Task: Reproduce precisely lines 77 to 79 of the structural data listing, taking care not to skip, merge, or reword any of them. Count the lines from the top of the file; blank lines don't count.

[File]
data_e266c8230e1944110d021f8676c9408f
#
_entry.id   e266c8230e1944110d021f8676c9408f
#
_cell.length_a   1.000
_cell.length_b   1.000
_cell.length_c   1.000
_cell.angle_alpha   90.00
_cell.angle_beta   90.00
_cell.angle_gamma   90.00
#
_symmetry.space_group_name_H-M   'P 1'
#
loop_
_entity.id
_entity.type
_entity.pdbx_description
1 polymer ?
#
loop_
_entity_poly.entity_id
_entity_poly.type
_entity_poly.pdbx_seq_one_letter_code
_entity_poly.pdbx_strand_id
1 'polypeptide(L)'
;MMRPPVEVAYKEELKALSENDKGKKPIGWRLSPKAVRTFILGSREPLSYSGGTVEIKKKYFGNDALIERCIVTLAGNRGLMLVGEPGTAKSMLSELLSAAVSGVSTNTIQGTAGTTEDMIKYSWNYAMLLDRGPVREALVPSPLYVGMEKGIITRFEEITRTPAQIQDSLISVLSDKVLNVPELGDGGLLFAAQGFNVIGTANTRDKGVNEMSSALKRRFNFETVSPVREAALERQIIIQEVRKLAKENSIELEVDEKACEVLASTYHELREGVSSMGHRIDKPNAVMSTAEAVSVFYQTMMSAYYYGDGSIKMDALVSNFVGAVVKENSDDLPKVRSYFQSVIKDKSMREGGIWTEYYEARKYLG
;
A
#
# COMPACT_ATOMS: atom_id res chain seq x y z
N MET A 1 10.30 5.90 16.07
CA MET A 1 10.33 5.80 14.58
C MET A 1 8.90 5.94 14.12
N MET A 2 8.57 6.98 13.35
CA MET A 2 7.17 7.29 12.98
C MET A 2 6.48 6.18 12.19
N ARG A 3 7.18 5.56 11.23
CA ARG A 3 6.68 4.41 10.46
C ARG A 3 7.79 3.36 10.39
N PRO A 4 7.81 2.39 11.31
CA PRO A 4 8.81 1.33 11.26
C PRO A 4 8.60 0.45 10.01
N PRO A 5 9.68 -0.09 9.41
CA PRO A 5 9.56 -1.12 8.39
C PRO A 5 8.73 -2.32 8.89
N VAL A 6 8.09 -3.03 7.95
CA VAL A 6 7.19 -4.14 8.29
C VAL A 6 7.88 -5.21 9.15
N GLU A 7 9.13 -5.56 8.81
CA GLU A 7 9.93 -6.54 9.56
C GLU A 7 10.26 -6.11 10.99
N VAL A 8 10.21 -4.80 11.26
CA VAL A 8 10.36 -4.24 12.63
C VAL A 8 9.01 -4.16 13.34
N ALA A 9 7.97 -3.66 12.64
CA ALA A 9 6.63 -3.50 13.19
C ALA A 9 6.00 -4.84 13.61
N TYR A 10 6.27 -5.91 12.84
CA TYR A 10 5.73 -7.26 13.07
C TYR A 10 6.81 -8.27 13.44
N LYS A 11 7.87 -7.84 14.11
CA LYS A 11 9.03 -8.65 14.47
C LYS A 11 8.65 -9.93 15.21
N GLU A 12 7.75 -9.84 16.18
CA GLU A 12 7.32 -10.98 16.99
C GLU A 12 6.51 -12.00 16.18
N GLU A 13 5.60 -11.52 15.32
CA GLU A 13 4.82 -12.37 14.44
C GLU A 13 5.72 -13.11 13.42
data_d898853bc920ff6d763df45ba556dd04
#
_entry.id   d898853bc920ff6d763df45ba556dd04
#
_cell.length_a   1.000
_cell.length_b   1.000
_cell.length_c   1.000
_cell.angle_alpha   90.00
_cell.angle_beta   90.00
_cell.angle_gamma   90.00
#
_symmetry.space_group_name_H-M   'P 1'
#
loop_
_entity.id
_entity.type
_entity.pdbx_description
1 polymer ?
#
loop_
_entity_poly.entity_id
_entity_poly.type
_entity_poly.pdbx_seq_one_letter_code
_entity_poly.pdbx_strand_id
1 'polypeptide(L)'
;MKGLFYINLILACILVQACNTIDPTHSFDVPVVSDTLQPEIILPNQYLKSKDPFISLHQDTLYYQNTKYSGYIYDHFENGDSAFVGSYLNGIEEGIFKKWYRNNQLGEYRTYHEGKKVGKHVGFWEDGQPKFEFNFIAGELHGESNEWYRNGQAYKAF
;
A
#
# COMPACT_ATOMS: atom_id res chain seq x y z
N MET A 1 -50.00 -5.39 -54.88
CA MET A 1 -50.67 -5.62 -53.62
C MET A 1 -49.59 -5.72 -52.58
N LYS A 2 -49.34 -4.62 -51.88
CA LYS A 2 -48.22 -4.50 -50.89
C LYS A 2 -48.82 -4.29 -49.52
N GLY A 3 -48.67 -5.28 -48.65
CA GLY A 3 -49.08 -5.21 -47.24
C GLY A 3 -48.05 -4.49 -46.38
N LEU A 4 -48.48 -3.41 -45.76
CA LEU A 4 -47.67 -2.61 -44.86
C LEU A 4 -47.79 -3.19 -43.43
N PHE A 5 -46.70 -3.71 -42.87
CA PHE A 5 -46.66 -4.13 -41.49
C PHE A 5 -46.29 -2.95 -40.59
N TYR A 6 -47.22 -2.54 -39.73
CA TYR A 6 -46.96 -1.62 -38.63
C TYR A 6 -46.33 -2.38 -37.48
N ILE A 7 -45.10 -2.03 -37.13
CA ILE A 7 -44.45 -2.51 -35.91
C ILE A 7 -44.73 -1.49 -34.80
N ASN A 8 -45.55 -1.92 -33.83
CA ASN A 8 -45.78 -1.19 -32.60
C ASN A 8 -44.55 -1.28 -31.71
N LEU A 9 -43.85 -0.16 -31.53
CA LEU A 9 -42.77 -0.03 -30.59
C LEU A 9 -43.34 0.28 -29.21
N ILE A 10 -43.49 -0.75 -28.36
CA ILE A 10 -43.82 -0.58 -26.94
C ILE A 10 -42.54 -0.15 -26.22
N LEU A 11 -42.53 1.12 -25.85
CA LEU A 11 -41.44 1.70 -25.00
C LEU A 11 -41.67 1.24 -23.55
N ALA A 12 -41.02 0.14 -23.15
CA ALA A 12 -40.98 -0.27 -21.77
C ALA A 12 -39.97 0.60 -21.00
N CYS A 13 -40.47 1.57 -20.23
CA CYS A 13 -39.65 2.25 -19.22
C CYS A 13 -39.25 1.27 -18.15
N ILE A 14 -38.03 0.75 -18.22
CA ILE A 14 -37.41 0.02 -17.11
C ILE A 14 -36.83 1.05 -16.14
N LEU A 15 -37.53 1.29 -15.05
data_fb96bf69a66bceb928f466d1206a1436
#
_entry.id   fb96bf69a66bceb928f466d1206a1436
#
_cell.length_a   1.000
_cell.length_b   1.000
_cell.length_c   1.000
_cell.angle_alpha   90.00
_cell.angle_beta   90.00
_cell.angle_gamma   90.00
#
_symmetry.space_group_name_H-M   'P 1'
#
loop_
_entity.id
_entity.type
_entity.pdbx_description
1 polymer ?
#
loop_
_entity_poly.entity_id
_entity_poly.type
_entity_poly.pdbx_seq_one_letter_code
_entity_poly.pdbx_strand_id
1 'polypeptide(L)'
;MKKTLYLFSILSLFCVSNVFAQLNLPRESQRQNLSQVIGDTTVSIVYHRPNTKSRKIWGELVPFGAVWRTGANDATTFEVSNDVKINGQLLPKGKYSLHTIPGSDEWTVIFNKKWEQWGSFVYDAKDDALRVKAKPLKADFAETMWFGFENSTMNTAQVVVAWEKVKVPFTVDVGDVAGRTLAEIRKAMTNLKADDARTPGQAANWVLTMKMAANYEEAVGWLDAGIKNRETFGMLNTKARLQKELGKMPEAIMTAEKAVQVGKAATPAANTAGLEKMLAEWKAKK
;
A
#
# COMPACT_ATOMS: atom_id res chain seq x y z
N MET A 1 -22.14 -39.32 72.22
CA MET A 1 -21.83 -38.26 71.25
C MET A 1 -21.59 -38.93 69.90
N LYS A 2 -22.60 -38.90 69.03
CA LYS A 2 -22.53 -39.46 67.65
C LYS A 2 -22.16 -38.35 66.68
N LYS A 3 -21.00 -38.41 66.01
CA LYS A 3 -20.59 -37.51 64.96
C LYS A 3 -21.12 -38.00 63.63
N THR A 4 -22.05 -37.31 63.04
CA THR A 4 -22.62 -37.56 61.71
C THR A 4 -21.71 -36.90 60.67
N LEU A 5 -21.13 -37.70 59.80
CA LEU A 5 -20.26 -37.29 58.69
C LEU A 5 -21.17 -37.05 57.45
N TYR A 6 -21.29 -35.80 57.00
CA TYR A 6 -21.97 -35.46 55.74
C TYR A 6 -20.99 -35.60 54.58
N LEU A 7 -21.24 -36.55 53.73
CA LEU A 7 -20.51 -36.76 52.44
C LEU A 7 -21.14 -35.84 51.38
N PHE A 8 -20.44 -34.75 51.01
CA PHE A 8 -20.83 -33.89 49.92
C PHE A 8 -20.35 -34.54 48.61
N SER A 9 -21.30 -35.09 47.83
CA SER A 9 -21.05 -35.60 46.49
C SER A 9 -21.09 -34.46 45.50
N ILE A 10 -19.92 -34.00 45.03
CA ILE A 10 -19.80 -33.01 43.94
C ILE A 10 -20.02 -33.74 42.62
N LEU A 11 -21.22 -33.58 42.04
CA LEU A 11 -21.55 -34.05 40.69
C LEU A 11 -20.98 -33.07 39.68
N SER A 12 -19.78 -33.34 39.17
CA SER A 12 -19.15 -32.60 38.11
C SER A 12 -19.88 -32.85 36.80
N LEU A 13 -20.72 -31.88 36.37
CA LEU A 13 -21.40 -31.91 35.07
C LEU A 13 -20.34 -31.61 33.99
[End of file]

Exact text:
_cell.angle_alpha   90.00
_cell.angle_beta   90.00
_cell.angle_gamma   90.00